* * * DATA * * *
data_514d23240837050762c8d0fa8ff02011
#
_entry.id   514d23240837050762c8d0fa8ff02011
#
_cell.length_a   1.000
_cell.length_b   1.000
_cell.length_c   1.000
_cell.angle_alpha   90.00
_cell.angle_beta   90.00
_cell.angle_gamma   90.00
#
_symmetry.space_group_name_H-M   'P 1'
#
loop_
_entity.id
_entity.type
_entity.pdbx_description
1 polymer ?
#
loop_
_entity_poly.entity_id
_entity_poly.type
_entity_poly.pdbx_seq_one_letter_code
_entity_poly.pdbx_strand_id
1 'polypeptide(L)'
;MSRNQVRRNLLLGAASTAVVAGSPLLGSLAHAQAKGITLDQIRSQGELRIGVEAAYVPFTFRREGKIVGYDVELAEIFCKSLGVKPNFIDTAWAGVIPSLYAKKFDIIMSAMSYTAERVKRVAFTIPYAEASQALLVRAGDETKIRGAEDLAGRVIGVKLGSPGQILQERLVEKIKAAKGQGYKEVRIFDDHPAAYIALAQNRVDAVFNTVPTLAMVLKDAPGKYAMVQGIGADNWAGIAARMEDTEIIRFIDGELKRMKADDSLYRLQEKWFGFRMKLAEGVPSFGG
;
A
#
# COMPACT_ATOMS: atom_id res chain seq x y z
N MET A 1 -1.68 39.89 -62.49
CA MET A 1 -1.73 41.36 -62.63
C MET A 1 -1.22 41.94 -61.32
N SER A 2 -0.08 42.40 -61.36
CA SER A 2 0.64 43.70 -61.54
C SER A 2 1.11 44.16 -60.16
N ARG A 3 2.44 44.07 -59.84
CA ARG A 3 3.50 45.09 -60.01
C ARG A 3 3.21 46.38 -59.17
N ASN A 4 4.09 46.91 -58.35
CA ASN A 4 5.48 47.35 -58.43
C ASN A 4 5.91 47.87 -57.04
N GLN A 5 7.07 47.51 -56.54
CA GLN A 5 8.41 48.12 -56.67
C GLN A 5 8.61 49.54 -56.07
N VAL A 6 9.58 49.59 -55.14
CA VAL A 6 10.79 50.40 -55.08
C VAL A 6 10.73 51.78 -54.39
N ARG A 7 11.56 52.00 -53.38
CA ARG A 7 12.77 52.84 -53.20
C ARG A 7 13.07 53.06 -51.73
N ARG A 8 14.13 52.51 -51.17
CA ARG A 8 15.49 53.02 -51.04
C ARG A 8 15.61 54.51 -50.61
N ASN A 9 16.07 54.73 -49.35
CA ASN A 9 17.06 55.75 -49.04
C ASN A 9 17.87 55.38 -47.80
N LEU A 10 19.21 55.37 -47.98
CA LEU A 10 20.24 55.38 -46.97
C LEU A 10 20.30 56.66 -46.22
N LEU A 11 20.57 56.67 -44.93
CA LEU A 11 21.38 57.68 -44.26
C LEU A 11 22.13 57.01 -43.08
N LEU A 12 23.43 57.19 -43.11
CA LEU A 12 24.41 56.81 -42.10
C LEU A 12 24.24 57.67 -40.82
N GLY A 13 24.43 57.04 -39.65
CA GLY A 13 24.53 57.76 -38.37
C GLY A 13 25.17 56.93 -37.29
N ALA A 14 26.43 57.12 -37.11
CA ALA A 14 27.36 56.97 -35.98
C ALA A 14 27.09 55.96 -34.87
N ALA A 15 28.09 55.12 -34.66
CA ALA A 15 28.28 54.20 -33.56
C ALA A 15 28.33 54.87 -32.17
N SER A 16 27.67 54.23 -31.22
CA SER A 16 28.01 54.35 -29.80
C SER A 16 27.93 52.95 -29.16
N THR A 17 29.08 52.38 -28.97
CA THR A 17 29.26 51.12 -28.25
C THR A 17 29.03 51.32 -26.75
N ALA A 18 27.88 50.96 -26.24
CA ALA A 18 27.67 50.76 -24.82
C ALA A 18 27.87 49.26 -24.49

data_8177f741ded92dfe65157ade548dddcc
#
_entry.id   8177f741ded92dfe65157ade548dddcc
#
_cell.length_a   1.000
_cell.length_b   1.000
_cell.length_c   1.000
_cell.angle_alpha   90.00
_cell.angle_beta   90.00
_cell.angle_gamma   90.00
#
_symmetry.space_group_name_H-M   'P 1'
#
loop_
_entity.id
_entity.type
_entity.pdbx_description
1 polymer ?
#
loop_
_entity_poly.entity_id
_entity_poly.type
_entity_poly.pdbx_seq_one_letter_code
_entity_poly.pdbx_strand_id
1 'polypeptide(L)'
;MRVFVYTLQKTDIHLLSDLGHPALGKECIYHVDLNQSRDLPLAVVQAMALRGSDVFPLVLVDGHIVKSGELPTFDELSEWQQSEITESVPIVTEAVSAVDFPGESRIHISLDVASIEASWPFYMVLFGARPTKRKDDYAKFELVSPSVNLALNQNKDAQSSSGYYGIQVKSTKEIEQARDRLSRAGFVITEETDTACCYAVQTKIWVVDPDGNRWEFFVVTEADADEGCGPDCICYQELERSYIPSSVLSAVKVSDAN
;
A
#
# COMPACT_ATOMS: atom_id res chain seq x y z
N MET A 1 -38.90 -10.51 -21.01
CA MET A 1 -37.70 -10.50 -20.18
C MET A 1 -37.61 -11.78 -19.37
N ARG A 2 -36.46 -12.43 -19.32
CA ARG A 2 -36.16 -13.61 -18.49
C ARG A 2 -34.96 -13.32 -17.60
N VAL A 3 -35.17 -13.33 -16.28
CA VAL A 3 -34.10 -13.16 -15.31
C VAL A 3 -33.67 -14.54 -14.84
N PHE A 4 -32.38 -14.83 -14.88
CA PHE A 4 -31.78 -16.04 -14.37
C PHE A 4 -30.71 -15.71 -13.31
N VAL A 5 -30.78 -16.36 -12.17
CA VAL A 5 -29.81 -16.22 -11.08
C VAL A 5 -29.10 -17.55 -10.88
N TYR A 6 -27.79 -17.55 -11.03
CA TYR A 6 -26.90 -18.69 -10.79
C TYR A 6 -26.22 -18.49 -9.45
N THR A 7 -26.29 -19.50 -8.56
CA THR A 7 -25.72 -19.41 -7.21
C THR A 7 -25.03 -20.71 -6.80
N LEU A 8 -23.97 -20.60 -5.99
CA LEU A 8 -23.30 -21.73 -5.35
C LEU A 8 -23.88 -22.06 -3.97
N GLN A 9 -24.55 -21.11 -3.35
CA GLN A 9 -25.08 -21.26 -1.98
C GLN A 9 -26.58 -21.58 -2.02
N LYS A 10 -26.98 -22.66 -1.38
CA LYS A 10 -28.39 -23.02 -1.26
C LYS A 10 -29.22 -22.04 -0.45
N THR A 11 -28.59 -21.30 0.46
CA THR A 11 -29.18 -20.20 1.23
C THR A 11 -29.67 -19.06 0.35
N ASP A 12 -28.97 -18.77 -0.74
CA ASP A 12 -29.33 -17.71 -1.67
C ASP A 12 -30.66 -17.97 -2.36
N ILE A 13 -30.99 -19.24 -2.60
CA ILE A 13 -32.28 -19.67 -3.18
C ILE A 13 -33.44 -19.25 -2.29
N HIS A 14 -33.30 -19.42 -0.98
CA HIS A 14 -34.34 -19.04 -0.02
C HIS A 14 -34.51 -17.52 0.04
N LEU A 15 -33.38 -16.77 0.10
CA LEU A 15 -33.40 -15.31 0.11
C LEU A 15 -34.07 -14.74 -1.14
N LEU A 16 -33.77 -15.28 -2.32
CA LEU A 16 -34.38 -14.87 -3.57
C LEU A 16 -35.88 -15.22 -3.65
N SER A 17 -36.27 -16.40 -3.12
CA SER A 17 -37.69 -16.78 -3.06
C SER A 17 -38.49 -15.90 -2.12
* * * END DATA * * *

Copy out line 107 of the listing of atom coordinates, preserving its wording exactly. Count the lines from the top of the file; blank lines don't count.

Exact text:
_entity_poly.pdbx_seq_one_letter_code